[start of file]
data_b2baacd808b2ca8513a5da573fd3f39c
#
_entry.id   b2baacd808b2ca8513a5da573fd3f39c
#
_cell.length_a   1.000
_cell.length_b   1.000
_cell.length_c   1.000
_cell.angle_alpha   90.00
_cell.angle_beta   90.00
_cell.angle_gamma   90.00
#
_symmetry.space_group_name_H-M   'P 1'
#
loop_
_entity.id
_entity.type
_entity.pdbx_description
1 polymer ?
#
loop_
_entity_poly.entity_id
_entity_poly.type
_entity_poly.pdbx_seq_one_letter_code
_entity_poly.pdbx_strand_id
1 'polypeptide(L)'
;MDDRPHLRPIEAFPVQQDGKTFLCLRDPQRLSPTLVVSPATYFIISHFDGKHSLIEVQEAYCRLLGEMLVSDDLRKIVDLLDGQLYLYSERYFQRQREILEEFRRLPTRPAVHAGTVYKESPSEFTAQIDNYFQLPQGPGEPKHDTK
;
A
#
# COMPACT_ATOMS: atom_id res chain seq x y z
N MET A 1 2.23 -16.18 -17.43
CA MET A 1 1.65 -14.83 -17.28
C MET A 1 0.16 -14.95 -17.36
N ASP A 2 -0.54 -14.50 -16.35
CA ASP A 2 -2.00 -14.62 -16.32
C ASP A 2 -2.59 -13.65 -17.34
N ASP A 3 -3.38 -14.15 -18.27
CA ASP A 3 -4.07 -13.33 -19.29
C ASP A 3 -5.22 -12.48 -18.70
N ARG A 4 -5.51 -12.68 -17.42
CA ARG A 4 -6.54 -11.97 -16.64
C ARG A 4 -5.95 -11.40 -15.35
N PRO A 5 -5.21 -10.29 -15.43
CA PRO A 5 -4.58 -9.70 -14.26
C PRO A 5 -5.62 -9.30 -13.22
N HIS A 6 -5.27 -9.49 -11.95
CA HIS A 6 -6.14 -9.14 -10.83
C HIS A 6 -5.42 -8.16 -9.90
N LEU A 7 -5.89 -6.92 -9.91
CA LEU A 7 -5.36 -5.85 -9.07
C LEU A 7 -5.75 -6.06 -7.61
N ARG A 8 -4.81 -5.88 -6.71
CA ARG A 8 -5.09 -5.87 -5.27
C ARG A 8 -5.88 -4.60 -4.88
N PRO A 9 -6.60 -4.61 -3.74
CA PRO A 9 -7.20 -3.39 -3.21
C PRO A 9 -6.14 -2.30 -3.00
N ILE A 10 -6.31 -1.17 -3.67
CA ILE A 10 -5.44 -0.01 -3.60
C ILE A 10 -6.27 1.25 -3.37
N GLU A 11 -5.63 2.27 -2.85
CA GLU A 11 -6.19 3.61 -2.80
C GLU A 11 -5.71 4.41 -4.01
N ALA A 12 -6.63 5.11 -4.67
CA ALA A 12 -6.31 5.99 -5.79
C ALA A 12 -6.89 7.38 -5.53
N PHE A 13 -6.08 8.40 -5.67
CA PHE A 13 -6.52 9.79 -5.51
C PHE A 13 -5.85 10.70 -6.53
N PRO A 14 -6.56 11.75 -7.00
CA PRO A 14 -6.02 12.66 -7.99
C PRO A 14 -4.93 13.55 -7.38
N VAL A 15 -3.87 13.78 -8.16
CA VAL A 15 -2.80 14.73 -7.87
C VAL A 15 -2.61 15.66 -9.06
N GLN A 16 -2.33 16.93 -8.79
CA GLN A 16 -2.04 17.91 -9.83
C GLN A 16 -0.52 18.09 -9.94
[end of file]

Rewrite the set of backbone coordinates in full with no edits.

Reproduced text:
data_b2baacd808b2ca8513a5da573fd3f39c
#
_entry.id   b2baacd808b2ca8513a5da573fd3f39c
#
_cell.length_a   1.000
_cell.length_b   1.000
_cell.length_c   1.000
_cell.angle_alpha   90.00
_cell.angle_beta   90.00
_cell.angle_gamma   90.00
#
_symmetry.space_group_name_H-M   'P 1'
#
loop_
_entity.id
_entity.type
_entity.pdbx_description
1 polymer ?
#
loop_
_entity_poly.entity_id
_entity_poly.type
_entity_poly.pdbx_seq_one_letter_code
_entity_poly.pdbx_strand_id
1 'polypeptide(L)'
;MDDRPHLRPIEAFPVQQDGKTFLCLRDPQRLSPTLVVSPATYFIISHFDGKHSLIEVQEAYCRLLGEMLVSDDLRKIVDLLDGQLYLYSERYFQRQREILEEFRRLPTRPAVHAGTVYKESPSEFTAQIDNYFQLPQGPGEPKHDTK
;
A
#
# COMPACT_ATOMS: atom_id res chain seq x y z
N MET A 1 2.23 -16.18 -17.43
CA MET A 1 1.65 -14.83 -17.28
C MET A 1 0.16 -14.95 -17.36
N ASP A 2 -0.54 -14.50 -16.35
CA ASP A 2 -2.00 -14.62 -16.32
C ASP A 2 -2.59 -13.65 -17.34
N ASP A 3 -3.38 -14.15 -18.27
CA ASP A 3 -4.07 -13.33 -19.29
C ASP A 3 -5.22 -12.48 -18.70
N ARG A 4 -5.51 -12.68 -17.42
CA ARG A 4 -6.54 -11.97 -16.64
C ARG A 4 -5.95 -11.40 -15.35
N PRO A 5 -5.21 -10.29 -15.43
CA PRO A 5 -4.58 -9.70 -14.26
C PRO A 5 -5.62 -9.30 -13.22
N HIS A 6 -5.27 -9.49 -11.95
CA HIS A 6 -6.14 -9.14 -10.83
C HIS A 6 -5.42 -8.16 -9.90
N LEU A 7 -5.89 -6.92 -9.91
CA LEU A 7 -5.36 -5.85 -9.07
C LEU A 7 -5.75 -6.06 -7.61
N ARG A 8 -4.81 -5.88 -6.71
CA ARG A 8 -5.09 -5.87 -5.27
C ARG A 8 -5.88 -4.60 -4.88
N PRO A 9 -6.60 -4.61 -3.74
CA PRO A 9 -7.20 -3.39 -3.21
C PRO A 9 -6.14 -2.30 -3.00
N ILE A 10 -6.31 -1.17 -3.67
CA ILE A 10 -5.44 -0.01 -3.60
C ILE A 10 -6.27 1.25 -3.37
N GLU A 11 -5.63 2.27 -2.85
CA GLU A 11 -6.19 3.61 -2.80
C GLU A 11 -5.71 4.41 -4.01
N ALA A 12 -6.63 5.11 -4.67
CA ALA A 12 -6.31 5.99 -5.79
C ALA A 12 -6.89 7.38 -5.53
N PHE A 13 -6.08 8.40 -5.67
CA PHE A 13 -6.52 9.79 -5.51
C PHE A 13 -5.85 10.70 -6.53
N PRO A 14 -6.56 11.75 -7.00
CA PRO A 14 -6.02 12.66 -7.99
C PRO A 14 -4.93 13.55 -7.38
N VAL A 15 -3.87 13.78 -8.16
CA VAL A 15 -2.80 14.73 -7.87
C VAL A 15 -2.61 15.66 -9.06
N GLN A 16 -2.33 16.93 -8.79
CA GLN A 16 -2.04 17.91 -9.83
C GLN A 16 -0.52 18.09 -9.94